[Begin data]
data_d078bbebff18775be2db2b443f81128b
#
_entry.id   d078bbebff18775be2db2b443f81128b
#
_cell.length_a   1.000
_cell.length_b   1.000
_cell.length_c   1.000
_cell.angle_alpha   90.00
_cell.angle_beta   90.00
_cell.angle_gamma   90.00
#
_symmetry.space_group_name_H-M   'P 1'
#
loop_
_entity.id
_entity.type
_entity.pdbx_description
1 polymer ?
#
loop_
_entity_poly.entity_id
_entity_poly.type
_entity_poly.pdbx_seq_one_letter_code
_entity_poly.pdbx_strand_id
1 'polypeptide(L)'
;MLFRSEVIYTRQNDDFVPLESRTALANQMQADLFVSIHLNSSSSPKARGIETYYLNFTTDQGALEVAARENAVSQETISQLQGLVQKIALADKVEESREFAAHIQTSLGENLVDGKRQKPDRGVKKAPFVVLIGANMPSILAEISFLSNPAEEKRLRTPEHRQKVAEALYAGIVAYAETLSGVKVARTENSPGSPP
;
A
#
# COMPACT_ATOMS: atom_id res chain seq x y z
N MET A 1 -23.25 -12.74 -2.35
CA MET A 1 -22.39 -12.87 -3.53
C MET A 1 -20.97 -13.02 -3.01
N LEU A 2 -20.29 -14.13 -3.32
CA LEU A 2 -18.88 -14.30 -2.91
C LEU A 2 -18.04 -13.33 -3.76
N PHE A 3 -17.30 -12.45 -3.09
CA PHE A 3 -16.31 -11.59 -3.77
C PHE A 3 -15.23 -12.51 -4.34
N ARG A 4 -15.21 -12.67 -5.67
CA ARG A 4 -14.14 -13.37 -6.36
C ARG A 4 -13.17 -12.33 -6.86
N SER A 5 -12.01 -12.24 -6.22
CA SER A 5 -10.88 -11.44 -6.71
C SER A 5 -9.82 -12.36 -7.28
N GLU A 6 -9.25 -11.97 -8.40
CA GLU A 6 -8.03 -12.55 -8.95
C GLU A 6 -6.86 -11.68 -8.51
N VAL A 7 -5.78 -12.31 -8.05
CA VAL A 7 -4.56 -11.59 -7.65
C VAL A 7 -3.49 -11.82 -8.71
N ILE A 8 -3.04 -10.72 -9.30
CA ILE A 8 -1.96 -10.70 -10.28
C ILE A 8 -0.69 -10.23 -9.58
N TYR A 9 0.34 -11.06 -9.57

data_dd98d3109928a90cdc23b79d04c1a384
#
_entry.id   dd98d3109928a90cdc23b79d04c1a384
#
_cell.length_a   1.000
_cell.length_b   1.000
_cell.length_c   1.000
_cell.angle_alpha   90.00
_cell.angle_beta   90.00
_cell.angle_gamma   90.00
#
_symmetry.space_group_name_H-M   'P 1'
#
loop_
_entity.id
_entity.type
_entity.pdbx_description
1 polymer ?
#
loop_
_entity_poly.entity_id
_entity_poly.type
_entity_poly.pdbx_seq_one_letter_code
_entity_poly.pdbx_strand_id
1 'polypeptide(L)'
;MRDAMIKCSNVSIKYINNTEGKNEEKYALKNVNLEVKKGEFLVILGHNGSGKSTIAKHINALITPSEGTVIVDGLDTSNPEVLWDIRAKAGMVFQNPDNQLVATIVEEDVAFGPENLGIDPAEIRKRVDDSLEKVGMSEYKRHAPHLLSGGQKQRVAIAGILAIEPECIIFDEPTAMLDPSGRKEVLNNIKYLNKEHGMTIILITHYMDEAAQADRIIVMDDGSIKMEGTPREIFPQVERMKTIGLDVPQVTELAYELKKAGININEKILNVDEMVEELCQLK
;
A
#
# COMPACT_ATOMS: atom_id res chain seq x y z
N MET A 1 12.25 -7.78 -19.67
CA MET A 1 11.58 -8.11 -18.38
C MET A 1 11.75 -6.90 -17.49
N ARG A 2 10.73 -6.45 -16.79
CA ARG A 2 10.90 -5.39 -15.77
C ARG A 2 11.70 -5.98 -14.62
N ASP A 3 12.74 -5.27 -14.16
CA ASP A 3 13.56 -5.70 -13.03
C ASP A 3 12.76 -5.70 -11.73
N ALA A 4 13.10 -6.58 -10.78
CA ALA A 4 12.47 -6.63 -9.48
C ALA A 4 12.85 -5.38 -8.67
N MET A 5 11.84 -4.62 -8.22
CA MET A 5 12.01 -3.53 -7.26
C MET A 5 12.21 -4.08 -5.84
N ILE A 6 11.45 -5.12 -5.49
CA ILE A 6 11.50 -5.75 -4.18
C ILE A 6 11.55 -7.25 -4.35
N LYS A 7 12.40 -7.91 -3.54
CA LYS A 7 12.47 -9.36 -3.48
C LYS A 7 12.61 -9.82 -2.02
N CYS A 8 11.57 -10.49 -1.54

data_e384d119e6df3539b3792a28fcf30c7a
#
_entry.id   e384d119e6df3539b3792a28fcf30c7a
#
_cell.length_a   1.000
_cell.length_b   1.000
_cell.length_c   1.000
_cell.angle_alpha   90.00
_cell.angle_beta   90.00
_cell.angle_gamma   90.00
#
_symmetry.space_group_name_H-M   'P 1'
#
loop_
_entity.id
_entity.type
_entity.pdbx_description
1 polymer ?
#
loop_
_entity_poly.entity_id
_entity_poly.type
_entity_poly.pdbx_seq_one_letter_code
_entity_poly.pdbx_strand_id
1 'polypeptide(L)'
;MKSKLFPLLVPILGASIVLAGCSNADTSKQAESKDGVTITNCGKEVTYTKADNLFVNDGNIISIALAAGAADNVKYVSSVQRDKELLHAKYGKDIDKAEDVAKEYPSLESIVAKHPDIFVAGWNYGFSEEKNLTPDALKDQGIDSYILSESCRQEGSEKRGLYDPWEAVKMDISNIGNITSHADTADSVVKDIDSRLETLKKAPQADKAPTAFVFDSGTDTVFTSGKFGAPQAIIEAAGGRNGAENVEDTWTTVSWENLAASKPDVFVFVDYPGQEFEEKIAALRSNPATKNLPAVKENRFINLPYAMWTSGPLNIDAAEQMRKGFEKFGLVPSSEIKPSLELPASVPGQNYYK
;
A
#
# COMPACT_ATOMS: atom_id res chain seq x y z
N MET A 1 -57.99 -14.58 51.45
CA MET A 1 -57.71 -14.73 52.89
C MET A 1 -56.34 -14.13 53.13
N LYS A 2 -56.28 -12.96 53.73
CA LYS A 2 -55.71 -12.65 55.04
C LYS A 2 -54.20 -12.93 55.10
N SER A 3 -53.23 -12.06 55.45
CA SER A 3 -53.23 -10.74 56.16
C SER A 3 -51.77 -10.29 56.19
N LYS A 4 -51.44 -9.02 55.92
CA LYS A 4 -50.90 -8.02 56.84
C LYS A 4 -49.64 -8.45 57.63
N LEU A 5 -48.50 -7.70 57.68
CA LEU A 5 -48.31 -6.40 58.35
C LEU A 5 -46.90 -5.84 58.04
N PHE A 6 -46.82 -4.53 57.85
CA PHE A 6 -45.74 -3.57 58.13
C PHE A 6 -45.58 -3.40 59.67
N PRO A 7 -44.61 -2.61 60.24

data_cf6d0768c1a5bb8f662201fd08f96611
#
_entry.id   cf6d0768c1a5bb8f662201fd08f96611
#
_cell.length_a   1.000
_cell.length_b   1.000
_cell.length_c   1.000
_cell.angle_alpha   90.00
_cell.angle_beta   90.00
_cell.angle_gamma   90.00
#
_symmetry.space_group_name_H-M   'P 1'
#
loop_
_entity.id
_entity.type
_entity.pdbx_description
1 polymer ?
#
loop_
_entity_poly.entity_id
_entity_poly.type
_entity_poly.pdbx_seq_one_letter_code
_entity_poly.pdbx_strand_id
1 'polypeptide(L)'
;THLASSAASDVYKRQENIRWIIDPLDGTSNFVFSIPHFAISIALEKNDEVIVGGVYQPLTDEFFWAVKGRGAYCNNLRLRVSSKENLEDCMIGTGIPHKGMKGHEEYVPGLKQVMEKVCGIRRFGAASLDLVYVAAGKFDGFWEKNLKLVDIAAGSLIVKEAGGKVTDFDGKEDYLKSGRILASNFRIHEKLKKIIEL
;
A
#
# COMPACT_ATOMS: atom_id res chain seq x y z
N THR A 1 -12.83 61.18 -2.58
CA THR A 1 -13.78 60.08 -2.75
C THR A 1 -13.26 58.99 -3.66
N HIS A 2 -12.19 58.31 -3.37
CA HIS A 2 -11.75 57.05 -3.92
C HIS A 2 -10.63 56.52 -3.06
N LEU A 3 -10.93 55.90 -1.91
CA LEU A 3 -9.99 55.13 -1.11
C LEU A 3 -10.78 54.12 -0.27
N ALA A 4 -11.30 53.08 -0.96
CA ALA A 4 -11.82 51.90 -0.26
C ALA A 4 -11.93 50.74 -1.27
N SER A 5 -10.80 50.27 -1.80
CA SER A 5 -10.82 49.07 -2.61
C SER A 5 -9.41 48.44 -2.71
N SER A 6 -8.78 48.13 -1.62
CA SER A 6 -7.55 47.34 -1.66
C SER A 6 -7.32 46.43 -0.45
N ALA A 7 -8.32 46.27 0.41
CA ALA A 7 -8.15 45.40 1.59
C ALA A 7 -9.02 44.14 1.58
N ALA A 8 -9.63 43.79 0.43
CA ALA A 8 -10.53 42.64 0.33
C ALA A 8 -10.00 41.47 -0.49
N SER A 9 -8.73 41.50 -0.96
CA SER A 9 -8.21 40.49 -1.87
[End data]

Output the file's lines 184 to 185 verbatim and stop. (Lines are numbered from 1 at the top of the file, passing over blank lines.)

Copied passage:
A
#